Hospital Costs Up 8.2%, Healthcare Inflation Hits 6.3%
The cost of healthcare for people with employer-sponsored health insurance climbed 6.3% for the fiscal year ending June 30, with hospital costs outpacing other healthcare-related cost, Thomson Reuters reports.
The Thomson Reuters Healthcare Spending Index for Private Insurance measures historical and current levels of per capita healthcare spending for individuals whose coverage is provided by self-insured employers — about 25% of U.S. healthcare expenditures.
"The index is accurate and detailed because it's based on the healthcare utilization of millions of Americans," said Gary Pickens, chief research officer at the Thomson Reuters Center for Healtchare Analytics, in Ann Arbor, MI. "That allows us to report on cost trends overall and for key components — hospitals, physicians, drugs, and patients' out-of-pocket costs."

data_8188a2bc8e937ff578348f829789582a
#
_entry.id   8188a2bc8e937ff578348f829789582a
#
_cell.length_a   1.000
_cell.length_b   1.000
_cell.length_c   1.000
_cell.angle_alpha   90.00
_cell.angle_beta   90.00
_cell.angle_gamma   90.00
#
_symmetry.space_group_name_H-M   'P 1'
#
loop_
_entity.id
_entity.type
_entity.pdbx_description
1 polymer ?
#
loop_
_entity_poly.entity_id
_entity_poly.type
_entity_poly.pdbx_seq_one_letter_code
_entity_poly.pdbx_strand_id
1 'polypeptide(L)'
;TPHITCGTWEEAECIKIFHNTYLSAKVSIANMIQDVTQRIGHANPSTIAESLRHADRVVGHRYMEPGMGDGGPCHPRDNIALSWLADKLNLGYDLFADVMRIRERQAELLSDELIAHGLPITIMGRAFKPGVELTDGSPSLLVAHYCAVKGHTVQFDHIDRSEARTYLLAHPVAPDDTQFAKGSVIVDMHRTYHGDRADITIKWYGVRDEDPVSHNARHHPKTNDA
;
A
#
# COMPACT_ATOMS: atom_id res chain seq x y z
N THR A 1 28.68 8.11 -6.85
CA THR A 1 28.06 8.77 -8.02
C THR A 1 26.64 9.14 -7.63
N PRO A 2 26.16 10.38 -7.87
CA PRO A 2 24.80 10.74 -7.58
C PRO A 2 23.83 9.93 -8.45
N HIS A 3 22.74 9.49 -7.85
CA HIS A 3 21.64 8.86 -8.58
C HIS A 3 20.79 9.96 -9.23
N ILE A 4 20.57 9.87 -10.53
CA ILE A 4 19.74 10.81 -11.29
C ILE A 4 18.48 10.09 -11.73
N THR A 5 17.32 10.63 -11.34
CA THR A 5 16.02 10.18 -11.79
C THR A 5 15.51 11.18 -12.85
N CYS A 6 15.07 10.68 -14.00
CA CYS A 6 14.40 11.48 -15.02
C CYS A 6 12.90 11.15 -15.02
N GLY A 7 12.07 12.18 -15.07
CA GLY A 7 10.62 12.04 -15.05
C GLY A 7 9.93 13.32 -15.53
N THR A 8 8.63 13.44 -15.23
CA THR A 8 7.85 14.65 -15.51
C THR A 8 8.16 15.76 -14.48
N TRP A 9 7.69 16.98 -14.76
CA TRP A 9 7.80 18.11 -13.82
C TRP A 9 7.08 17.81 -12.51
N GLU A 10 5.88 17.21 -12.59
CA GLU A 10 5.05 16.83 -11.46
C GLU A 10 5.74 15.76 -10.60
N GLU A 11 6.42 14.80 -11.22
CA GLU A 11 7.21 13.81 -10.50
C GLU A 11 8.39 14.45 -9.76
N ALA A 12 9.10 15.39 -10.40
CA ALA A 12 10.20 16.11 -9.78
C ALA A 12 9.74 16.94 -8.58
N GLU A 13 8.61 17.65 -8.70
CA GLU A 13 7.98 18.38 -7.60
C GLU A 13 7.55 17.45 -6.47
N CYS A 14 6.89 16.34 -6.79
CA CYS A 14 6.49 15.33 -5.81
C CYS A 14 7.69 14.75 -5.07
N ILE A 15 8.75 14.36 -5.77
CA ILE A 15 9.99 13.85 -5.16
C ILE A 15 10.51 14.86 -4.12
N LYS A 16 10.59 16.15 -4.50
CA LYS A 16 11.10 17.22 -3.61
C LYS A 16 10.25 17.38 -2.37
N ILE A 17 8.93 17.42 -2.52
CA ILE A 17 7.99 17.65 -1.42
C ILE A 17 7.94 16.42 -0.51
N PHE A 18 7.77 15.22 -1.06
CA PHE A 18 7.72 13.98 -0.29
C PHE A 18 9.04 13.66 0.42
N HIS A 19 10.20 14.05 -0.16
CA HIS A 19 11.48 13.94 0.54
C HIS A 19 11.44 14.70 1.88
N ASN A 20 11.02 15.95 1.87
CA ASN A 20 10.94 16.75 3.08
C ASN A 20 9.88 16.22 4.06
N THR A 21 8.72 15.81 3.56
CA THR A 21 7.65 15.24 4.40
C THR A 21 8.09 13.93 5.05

Spending for hospital care has increased faster than spending on physician services or prescription medicines in the past year. Hospital costs increased 8.2%, physician costs increased 5.5%, and drug costs increased 3.4%.
Index estimates are based on Thomson Reuters databases of healthcare claims for inpatient and outpatient services. The 2009-10 index represents the real-world treatment patterns and costs of more than 12 million employees and their dependents, Thomson Reuters said.
John Commins is a senior editor with HealthLeaders Media.
- No Employee Satisfaction, No Patient-Centered Culture
- RN Named Chief Patient Experience Officer
- As Retail Clinics Surge, Quality Metrics MIA
- AMA Pushes Lame Duck Congress for SGR Repeal
- How Simple Data Analytics is Driving Physician Incentives
- Medicare Cost, Quality Data Tools Weak, Says GAO
- How Payers Are Curbing Behavioral-Health Cost Drivers
- Population Health Pays Off for NY Collaborative
- Quality in Ambulatory Surgical Settings Gets a Closer Look
- Providers' Push to Consolidate Roils Payers